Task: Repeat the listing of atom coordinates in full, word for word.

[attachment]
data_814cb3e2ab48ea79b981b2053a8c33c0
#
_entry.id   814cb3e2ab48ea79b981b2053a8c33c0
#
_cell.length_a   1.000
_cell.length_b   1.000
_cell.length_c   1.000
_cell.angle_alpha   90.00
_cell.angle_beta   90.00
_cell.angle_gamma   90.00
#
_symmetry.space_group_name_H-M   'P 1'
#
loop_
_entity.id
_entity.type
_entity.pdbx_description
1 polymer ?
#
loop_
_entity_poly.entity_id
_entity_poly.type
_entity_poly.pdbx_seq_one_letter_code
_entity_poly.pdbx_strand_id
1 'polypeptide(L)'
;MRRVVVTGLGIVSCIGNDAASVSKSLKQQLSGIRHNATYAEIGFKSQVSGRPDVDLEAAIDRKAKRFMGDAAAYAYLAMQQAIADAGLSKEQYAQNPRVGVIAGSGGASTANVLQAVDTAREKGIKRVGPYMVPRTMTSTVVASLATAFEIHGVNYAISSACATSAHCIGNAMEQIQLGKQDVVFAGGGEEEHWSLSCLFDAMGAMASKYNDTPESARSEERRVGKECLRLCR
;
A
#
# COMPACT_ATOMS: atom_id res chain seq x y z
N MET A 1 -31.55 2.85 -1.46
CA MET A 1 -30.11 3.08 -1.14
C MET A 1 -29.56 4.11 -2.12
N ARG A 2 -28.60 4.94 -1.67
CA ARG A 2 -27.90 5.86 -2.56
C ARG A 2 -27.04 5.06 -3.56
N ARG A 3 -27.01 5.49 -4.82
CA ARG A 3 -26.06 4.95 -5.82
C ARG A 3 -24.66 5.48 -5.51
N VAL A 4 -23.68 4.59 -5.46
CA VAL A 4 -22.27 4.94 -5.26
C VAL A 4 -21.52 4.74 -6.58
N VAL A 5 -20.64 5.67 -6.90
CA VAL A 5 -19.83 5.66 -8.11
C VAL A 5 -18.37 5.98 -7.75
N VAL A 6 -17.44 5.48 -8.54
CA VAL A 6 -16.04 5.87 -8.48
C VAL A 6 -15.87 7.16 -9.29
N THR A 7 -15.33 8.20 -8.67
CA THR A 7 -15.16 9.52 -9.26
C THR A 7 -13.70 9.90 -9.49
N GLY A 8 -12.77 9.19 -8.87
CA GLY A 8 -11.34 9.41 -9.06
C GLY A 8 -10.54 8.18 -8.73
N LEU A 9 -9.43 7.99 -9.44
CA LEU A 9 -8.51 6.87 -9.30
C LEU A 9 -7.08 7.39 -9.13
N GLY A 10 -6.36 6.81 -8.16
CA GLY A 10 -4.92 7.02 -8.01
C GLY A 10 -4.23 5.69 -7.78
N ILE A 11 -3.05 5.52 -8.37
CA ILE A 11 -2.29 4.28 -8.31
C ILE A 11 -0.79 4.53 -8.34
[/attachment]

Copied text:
data_814cb3e2ab48ea79b981b2053a8c33c0
#
_entry.id   814cb3e2ab48ea79b981b2053a8c33c0
#
_cell.length_a   1.000
_cell.length_b   1.000
_cell.length_c   1.000
_cell.angle_alpha   90.00
_cell.angle_beta   90.00
_cell.angle_gamma   90.00
#
_symmetry.space_group_name_H-M   'P 1'
#
loop_
_entity.id
_entity.type
_entity.pdbx_description
1 polymer ?
#
loop_
_entity_poly.entity_id
_entity_poly.type
_entity_poly.pdbx_seq_one_letter_code
_entity_poly.pdbx_strand_id
1 'polypeptide(L)'
;MRRVVVTGLGIVSCIGNDAASVSKSLKQQLSGIRHNATYAEIGFKSQVSGRPDVDLEAAIDRKAKRFMGDAAAYAYLAMQQAIADAGLSKEQYAQNPRVGVIAGSGGASTANVLQAVDTAREKGIKRVGPYMVPRTMTSTVVASLATAFEIHGVNYAISSACATSAHCIGNAMEQIQLGKQDVVFAGGGEEEHWSLSCLFDAMGAMASKYNDTPESARSEERRVGKECLRLCR
;
A
#
# COMPACT_ATOMS: atom_id res chain seq x y z
N MET A 1 -31.55 2.85 -1.46
CA MET A 1 -30.11 3.08 -1.14
C MET A 1 -29.56 4.11 -2.12
N ARG A 2 -28.60 4.94 -1.67
CA ARG A 2 -27.90 5.86 -2.56
C ARG A 2 -27.04 5.06 -3.56
N ARG A 3 -27.01 5.49 -4.82
CA ARG A 3 -26.06 4.95 -5.82
C ARG A 3 -24.66 5.48 -5.51
N VAL A 4 -23.68 4.59 -5.46
CA VAL A 4 -22.27 4.94 -5.26
C VAL A 4 -21.52 4.74 -6.58
N VAL A 5 -20.64 5.67 -6.90
CA VAL A 5 -19.83 5.66 -8.11
C VAL A 5 -18.37 5.98 -7.75
N VAL A 6 -17.44 5.48 -8.54
CA VAL A 6 -16.04 5.87 -8.48
C VAL A 6 -15.87 7.16 -9.29
N THR A 7 -15.33 8.20 -8.67
CA THR A 7 -15.16 9.52 -9.26
C THR A 7 -13.70 9.90 -9.49
N GLY A 8 -12.77 9.19 -8.87
CA GLY A 8 -11.34 9.41 -9.06
C GLY A 8 -10.54 8.18 -8.73
N LEU A 9 -9.43 7.99 -9.44
CA LEU A 9 -8.51 6.87 -9.30
C LEU A 9 -7.08 7.39 -9.13
N GLY A 10 -6.36 6.81 -8.16
CA GLY A 10 -4.92 7.02 -8.01
C GLY A 10 -4.23 5.69 -7.78
N ILE A 11 -3.05 5.52 -8.37
CA ILE A 11 -2.29 4.28 -8.31
C ILE A 11 -0.79 4.53 -8.34